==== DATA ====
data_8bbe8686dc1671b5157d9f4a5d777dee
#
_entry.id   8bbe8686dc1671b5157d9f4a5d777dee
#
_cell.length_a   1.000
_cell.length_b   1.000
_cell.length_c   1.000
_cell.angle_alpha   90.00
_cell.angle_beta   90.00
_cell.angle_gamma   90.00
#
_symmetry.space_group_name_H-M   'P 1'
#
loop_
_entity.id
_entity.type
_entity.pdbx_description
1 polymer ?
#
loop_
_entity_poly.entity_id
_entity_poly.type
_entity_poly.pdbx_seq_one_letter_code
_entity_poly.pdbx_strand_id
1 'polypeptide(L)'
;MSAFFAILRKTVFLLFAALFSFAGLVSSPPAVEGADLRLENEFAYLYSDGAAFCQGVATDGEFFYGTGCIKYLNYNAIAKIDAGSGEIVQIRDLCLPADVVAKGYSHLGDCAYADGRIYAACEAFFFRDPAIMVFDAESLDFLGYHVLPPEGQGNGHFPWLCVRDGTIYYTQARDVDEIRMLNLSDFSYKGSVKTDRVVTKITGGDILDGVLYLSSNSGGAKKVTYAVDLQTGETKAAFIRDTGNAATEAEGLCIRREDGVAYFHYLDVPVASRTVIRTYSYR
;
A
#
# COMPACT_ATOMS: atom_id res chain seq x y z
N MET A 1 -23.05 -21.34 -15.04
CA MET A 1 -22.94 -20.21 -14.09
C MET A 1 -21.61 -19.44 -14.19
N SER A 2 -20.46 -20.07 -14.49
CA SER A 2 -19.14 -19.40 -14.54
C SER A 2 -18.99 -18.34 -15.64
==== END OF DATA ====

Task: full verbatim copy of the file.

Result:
data_8bbe8686dc1671b5157d9f4a5d777dee
#
_entry.id   8bbe8686dc1671b5157d9f4a5d777dee
#
_cell.length_a   1.000
_cell.length_b   1.000
_cell.length_c   1.000
_cell.angle_alpha   90.00
_cell.angle_beta   90.00
_cell.angle_gamma   90.00
#
_symmetry.space_group_name_H-M   'P 1'
#
loop_
_entity.id
_entity.type
_entity.pdbx_description
1 polymer ?
#
loop_
_entity_poly.entity_id
_entity_poly.type
_entity_poly.pdbx_seq_one_letter_code
_entity_poly.pdbx_strand_id
1 'polypeptide(L)'
;MSAFFAILRKTVFLLFAALFSFAGLVSSPPAVEGADLRLENEFAYLYSDGAAFCQGVATDGEFFYGTGCIKYLNYNAIAKIDAGSGEIVQIRDLCLPADVVAKGYSHLGDCAYADGRIYAACEAFFFRDPAIMVFDAESLDFLGYHVLPPEGQGNGHFPWLCVRDGTIYYTQARDVDEIRMLNLSDFSYKGSVKTDRVVTKITGGDILDGVLYLSSNSGGAKKVTYAVDLQTGETKAAFIRDTGNAATEAEGLCIRREDGVAYFHYLDVPVASRTVIRTYSYR
;
A
#
# COMPACT_ATOMS: atom_id res chain seq x y z
N MET A 1 -23.05 -21.34 -15.04
CA MET A 1 -22.94 -20.21 -14.09
C MET A 1 -21.61 -19.44 -14.19
N SER A 2 -20.46 -20.07 -14.49
CA SER A 2 -19.14 -19.40 -14.54
C SER A 2 -18.99 -18.34 -15.64